“Deist” and “Christian Deist”

Recently, a college student wrote to me, asking, “What is the difference between a ‘deist’ and a ‘Christian deist’?” My reply is, a “deist” believes that God created the world, including humankind, and God governs the world through natural laws which may be known through observation, experience, and reasoning. A “Christian deist” believes this, too. A “Christian deist” also believes that Jesus was a “deist” because he taught that the two natural laws governing humankind are “love for God” and “love for neighbor (each other).”

The first premise of deism is “God is the Creator of the world, including humankind.” As explained in my essay entitled How Can You Love God?, we show our love, or respect, for God as our Creator by investing our time and abilities, that God has given to us, to produce something good in the world (that is, to help create the “kingdom of God” on earth).

The second premise of deism is “God governs the world, including us, through natural laws.” From the design of our human nature, we find that God intends for us to love each other. As explained in my essay entitled Love Your Neighbor, we show our love, or respect, for our “neighbor” (other human beings) by not doing anything that causes human suffering and by doing whatever we can to relieve human suffering. Violation of this natural law is destructive to ourselves because we are acting against our nature.

As explained in my essay entitled The Kingdom of God, everyone knows the two natural laws which are intended to govern human beings–love for God and love for each other. Jesus said that God’s laws (word) are sown like seed “in the heart” but each of us, as individuals, must choose whether to follow God’s laws of love, or not follow them. The choice is ours to make.

As explained in my essay entitled Repentance and Forgiveness, the “failure to love” is called “sin.” We fail to love God when we do not use our time and abilities to do whatever we can to make this world more enjoyable for everyone. We fail to love our “neighbor” (anyone) when we cause human suffering or do not try to relieve human suffering when we can.

If we, as individuals, are committed to following God’s laws of love, we know when we fail to love. You cannot escape your own judgment of yourself. Your dissatisfaction with yourself, and your feelings of remorse, can be relieved only by repenting from your sin (failure to love), and by asking God for forgiveness. And, if possible, you must seek forgiveness from anyone you have sinned against. You must also be willing to forgive others who have sinned against you. According to Jesus, God forgives us when we repent of our sins and we are willing to forgive others who sin against us.

Repentance and forgiveness are central in the teachings of Jesus. When Jesus preached the “good news” (gospel) that the “kingdom of God is at hand,” he called for people to “repent” and believe the good news. It is through love, repentance, and forgiveness that the “kingdom of God” (the rule of God) becomes a reality in the lives of individuals and in human society.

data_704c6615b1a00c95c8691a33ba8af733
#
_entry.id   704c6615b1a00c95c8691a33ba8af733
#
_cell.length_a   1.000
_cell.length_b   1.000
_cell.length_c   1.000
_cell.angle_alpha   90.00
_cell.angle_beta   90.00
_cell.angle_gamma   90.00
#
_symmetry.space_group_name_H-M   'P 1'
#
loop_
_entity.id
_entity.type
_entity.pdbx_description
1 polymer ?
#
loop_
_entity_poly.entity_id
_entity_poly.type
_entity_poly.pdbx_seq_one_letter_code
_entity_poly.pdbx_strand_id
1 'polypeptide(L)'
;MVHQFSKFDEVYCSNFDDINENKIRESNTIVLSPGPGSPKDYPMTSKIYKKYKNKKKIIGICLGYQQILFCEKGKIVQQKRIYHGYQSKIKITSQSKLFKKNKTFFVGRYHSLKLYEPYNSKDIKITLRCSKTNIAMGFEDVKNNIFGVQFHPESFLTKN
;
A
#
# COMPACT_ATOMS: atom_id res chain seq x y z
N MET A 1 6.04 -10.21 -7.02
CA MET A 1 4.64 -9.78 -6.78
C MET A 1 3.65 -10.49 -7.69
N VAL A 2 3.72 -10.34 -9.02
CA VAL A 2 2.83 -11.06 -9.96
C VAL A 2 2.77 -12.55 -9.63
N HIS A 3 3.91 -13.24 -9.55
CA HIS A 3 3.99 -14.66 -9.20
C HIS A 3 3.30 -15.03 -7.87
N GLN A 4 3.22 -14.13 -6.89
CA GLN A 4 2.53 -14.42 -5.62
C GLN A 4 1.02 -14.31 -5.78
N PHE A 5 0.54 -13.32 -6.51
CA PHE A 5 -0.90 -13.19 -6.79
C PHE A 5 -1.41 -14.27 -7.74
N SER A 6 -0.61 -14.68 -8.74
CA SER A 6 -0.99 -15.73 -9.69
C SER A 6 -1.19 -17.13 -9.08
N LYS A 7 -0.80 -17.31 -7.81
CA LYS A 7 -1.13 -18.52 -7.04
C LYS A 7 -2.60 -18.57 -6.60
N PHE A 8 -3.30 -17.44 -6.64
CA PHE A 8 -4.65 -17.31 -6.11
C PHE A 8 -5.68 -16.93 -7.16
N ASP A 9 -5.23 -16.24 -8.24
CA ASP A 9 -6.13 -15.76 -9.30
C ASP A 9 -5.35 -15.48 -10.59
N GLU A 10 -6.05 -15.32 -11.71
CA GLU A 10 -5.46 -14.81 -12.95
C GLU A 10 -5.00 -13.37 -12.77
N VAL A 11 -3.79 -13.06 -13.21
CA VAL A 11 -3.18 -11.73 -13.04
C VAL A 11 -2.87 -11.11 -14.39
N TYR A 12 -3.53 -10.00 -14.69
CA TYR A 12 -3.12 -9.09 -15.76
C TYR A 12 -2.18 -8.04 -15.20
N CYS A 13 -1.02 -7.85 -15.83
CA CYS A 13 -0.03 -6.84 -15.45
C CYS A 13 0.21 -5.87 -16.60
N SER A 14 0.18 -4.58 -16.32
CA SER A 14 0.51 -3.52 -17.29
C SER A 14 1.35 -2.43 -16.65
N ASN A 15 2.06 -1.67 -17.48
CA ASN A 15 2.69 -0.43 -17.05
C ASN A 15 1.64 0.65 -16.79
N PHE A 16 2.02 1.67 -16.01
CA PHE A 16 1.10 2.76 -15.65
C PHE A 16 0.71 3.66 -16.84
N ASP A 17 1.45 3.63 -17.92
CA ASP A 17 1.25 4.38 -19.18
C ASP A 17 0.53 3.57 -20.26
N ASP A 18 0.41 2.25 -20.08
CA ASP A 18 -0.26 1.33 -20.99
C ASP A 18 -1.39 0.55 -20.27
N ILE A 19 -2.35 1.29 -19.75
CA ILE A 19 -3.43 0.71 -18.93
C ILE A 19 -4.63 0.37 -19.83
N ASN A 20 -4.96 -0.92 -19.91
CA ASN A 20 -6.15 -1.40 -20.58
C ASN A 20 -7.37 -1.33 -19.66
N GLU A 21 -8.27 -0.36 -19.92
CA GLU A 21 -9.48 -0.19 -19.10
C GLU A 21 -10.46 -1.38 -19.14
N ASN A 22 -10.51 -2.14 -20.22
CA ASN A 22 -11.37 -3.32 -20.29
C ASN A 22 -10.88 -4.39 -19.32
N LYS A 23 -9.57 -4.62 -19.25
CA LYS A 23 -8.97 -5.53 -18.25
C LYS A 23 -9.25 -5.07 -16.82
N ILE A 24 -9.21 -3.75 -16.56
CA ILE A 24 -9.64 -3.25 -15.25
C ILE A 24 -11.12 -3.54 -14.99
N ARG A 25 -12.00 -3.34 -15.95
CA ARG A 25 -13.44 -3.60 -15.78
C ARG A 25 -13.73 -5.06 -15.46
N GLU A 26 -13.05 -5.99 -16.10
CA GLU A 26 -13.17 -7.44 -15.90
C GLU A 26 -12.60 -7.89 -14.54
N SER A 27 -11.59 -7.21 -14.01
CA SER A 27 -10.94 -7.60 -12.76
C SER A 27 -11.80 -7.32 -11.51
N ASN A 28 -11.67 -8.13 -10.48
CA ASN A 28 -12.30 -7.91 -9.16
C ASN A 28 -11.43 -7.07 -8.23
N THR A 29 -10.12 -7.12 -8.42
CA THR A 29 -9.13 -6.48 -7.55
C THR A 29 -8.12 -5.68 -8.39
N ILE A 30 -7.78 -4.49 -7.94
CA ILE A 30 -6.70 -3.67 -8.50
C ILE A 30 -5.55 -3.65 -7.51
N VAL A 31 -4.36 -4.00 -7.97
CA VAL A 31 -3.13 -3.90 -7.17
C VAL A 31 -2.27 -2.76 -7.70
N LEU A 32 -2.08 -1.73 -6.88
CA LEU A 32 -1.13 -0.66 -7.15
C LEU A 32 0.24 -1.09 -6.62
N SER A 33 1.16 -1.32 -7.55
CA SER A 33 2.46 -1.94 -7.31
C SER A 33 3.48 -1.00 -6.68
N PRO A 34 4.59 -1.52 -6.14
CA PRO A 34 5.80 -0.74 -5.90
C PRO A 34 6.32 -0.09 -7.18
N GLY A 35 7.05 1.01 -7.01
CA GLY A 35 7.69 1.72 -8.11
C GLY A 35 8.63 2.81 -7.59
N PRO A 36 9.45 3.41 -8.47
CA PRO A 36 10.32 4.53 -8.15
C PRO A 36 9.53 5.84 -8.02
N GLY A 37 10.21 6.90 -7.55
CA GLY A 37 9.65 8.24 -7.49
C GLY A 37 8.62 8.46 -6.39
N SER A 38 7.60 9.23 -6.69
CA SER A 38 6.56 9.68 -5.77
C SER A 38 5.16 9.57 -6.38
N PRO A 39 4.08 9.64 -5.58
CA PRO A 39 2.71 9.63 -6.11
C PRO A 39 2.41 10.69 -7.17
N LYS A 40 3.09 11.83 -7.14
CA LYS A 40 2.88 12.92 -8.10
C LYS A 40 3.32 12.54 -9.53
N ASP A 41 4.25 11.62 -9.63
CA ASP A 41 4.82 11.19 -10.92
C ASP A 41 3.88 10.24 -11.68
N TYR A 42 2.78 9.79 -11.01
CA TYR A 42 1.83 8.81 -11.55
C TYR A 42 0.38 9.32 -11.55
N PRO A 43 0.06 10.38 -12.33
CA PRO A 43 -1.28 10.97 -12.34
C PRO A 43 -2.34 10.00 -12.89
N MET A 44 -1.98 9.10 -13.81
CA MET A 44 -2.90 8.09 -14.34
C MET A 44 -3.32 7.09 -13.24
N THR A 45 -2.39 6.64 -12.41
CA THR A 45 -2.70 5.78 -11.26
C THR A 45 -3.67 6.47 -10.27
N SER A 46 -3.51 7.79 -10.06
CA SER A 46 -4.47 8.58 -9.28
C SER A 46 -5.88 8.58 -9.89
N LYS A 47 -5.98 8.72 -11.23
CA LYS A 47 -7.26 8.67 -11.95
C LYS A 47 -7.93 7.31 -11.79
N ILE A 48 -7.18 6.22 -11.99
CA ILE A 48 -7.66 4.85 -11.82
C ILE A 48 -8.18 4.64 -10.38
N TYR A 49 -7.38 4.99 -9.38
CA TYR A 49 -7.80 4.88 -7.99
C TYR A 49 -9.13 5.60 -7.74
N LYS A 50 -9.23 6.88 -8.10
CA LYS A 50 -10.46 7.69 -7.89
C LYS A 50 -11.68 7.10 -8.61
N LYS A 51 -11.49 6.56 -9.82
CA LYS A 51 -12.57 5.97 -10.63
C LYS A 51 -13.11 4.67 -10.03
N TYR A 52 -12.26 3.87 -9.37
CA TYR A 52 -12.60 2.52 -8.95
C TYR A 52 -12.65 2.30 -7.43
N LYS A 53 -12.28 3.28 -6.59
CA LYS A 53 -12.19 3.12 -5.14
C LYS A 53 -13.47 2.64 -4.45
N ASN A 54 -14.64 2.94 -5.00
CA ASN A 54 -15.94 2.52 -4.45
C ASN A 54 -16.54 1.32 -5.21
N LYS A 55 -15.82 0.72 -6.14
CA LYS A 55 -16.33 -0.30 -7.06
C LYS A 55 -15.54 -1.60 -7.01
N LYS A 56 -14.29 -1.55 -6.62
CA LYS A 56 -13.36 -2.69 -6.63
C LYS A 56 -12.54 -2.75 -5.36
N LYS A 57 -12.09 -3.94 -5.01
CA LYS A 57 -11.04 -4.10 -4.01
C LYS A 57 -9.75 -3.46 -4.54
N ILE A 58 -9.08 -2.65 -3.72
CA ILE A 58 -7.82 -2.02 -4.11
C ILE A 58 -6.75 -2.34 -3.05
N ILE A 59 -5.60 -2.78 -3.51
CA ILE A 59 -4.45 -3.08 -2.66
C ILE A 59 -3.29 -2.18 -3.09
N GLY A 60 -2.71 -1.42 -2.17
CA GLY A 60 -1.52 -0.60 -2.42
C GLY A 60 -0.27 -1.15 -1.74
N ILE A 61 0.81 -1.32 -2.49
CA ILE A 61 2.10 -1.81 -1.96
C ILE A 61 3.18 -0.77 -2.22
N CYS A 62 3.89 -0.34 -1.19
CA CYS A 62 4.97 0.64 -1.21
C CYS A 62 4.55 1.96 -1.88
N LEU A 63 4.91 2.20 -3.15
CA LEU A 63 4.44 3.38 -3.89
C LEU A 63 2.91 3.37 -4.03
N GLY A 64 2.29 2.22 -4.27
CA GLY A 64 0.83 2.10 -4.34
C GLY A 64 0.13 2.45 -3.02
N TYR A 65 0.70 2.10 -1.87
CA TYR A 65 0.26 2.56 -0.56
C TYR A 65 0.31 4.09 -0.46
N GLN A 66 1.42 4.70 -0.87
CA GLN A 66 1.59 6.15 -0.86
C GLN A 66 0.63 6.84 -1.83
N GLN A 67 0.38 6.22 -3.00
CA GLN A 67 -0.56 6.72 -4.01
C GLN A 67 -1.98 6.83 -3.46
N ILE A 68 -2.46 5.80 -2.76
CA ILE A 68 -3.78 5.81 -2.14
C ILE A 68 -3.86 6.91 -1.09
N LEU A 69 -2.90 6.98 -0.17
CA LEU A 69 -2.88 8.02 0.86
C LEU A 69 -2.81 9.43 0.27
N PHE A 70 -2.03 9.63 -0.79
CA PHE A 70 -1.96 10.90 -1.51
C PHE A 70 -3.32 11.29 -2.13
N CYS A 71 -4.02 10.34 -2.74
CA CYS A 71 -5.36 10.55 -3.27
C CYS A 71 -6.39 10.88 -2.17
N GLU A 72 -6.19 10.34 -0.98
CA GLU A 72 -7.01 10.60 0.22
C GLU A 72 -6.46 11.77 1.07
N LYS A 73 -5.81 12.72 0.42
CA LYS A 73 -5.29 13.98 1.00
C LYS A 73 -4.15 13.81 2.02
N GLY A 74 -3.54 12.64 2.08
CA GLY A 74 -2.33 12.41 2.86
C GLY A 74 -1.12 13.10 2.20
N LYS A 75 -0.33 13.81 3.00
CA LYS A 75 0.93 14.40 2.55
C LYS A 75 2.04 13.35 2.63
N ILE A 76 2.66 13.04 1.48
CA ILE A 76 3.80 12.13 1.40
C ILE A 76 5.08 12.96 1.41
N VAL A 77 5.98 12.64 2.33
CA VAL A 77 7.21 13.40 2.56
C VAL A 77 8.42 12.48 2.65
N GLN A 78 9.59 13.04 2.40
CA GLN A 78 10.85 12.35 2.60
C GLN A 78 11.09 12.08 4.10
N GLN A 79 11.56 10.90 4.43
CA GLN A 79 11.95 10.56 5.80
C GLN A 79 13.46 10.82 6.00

It is important to recognize that forgiveness cannot be “earned” or “deserved” by doing something, or “bought” by paying something. We must repent of (turn away from) our sins in order to open ourselves to receive forgiveness, but we can do nothing to earn, deserve, or purchase forgiveness. This is why Christian deists reject the theory that Jesus died on a cross to “pay” the “death penalty for sin” so God can forgive people. This “substitution theory of atonement,” which came from Paul of Tarsus and is central in trinitarian theology, is an insult to God. God’s forgiveness is not “for sale.” Jesus taught that God freely forgives us when we repent of our sins and we are willing to forgive others who sin against us.

The everyday practice of “Christian deism,” as a personal religion, is based on love, repentance, and forgiveness. When we awaken each morning, let us say a little prayer, thanking God for the day and asking God to guide us in living by love. When we go to bed at night, let us review the day to recognize any failure to love. In prayer, we should confess any failure to love, and ask for God’s forgiveness. We should also determine to seek forgiveness from those we failed to love.

The teachings of the human Jesus about love, repentance, and forgiveness help me to understand the principles of deism. I am a “disciple” (student) of Jesus because I learn from his life and teachings. Jesus believed that he had been “anointed” (chosen) to preach the good news (gospel) that the “kingdom of God” comes on earth through love, repentance, and forgiveness. The term “Christian” refers to any follower of Jesus “the christos” (which means “anointed one”). This is why I call myself a “Christian deist.”

Brother John

March 2, 2001

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